All in all, the government seeks to invest $8.4 billion over five years “to improve the socio-economic conditions of Indigenous peoples and their communities and bring about transformational change.” That funding includes $40 million for a national inquiry into missing and murdered indigenous women and girls; $3.6 billion for ensure all first nations children receive quality education, including building and repairing schools; $1.2 billion for housing, early learning and child care centres on reserve; $2.2 billion for water and waste water treatment on reserve; and $33 million to support first nations to build sustainable fishing enterprises.
Many members here will know that following the release of the budget, the Assembly of First Nations National Chief Perry Bellegarde called the $8.4 billion investment historic and a break against the status quo. However, this funding is only the beginning and there is still much work to be done on this matter. It is the start of transformational change that is long overdue, and it is one of the sections of the budget of which I am most proud.
The next set of investments I would like to speak to are those supporting Canada's seniors. Our government understands that many seniors in Canada are facing difficult financial times after retirement, in particular single seniors who are three times more likely to live with low income than seniors more broadly.
For this reason, our government has proposed to enhance seniors' pensions, including an increase in the guaranteed income supplement for single seniors by up to $947 per year, a measure that will improve the financial situation of 900,000 seniors across the country. Further, as promised, the budget returns the age of retirement from 67 to 65, giving seniors thousands of more dollars as they retire from the workforce.
Another matter addressed by the budget is housing for seniors. On the campaign trail, I spoke with many seniors living in conditions that were inappropriate or inaccessible or where their rent and associated costs would eat up a devastating share of their monthly earnings. To help address this problem, the budget would invest $200 million in the construction, repair, and adaptation of affordable housing for seniors. These investments would unburden struggling seniors across Canada, allowing them the secure and dignified retirement that we all want for our grandparents, our parents, and ultimately ourselves.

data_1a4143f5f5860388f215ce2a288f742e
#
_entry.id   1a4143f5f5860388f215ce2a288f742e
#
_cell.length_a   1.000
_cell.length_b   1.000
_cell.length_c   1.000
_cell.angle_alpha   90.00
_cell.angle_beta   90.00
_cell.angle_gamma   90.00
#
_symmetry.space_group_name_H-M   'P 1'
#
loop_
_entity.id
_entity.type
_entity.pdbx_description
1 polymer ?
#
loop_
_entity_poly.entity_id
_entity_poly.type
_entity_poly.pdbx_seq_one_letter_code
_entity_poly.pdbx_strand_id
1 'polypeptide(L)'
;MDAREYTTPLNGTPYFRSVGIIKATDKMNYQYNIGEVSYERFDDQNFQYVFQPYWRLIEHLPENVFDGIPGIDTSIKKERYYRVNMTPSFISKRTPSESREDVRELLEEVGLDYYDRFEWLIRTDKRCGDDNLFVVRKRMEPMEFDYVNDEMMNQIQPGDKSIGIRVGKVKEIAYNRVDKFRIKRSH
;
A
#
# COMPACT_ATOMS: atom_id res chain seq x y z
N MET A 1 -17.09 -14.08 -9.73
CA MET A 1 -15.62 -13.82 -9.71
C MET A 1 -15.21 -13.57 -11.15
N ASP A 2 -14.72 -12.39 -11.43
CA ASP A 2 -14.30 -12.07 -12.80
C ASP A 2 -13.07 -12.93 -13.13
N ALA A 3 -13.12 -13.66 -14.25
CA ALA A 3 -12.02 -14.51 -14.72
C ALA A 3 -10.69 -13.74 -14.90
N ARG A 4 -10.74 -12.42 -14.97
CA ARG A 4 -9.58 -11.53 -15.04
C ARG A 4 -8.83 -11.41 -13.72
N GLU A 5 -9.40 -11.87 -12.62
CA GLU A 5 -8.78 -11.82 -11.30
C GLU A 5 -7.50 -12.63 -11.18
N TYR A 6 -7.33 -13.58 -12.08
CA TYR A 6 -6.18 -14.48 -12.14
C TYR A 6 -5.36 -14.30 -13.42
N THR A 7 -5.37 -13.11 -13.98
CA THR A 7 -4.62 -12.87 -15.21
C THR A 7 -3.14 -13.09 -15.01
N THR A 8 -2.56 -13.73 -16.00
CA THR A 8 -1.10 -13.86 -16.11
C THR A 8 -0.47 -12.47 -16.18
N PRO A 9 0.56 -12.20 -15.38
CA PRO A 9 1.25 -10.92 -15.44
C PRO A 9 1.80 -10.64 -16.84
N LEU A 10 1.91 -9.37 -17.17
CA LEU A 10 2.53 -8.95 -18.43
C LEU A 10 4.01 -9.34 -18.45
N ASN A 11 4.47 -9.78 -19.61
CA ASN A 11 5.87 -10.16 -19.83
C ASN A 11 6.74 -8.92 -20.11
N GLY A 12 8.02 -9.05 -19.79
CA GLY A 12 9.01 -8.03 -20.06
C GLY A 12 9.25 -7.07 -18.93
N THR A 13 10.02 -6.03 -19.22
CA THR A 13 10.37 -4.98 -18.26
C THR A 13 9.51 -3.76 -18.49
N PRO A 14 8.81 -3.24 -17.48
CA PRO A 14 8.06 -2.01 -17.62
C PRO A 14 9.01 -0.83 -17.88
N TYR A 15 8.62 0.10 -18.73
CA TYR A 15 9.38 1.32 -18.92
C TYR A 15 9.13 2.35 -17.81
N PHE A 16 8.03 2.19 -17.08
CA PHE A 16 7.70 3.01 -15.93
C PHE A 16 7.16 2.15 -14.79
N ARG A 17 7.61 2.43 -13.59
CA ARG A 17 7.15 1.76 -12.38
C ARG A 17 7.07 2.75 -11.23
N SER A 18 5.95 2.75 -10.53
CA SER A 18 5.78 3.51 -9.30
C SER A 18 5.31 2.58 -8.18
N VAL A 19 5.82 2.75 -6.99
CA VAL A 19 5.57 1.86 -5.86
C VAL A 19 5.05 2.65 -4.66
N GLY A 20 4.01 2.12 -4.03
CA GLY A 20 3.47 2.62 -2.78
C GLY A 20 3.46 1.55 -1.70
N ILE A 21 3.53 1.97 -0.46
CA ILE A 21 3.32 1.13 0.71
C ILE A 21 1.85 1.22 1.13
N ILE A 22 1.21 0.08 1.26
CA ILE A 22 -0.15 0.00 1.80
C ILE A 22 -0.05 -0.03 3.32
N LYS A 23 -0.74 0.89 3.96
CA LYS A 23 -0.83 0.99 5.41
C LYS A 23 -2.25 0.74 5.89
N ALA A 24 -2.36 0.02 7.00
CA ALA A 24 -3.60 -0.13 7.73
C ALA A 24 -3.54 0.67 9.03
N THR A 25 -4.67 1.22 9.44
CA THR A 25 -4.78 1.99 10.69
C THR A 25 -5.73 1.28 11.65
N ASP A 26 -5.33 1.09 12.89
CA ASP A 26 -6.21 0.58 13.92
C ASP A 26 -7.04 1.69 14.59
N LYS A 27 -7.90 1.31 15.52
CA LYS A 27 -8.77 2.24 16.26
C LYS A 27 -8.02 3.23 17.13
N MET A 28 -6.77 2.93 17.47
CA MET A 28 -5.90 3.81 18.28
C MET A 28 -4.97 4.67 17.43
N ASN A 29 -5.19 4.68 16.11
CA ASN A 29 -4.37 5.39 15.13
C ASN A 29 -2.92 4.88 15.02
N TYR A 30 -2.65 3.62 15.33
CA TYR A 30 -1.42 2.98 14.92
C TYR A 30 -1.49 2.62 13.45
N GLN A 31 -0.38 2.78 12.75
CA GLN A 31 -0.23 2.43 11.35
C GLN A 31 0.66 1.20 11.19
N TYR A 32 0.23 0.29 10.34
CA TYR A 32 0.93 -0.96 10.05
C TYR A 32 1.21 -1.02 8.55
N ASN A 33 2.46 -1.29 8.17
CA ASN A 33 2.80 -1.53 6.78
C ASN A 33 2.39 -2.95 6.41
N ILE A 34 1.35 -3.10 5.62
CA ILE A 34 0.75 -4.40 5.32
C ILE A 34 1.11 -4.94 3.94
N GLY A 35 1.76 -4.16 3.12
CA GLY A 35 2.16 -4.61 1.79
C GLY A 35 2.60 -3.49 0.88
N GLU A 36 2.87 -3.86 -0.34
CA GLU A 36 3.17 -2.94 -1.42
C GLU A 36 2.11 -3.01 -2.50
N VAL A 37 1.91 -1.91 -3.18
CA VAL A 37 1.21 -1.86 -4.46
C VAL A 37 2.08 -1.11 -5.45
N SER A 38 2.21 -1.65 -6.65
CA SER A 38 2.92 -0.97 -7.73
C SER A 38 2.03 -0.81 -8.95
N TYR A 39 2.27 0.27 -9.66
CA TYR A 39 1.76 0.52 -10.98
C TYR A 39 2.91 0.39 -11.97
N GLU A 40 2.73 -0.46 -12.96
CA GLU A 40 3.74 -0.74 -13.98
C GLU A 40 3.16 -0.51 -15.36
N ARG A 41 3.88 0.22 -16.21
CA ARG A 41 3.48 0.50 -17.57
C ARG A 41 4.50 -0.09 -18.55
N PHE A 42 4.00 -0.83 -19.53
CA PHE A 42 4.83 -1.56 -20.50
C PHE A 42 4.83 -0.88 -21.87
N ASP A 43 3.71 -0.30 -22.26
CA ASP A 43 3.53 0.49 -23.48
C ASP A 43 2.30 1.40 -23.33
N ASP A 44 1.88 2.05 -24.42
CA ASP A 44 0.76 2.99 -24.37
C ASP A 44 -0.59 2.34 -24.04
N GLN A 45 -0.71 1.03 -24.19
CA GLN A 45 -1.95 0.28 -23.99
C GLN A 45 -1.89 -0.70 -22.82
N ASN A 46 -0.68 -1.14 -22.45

I would like now to speak about support for students.
My riding of Halifax is home to seven colleges and universities. I learned this summer from representatives of the Nova Scotia chapter of the Canadian Federation of Students that one in 10 Haligonians is a student. As their MP, the issue of student debt is very important to me. We must make post-secondary education affordable to everyone, without burdening our future workforce with an impossible debt burden on the day of their graduation. That is why I am proud to support this budget, which would increase the Canada student grants program by 50% for low and middle-income students and which increases the loan repayment threshold, which is the amount an individual must be making per year before being required to make a student loan payment, from $20,000 to $25,000 per year.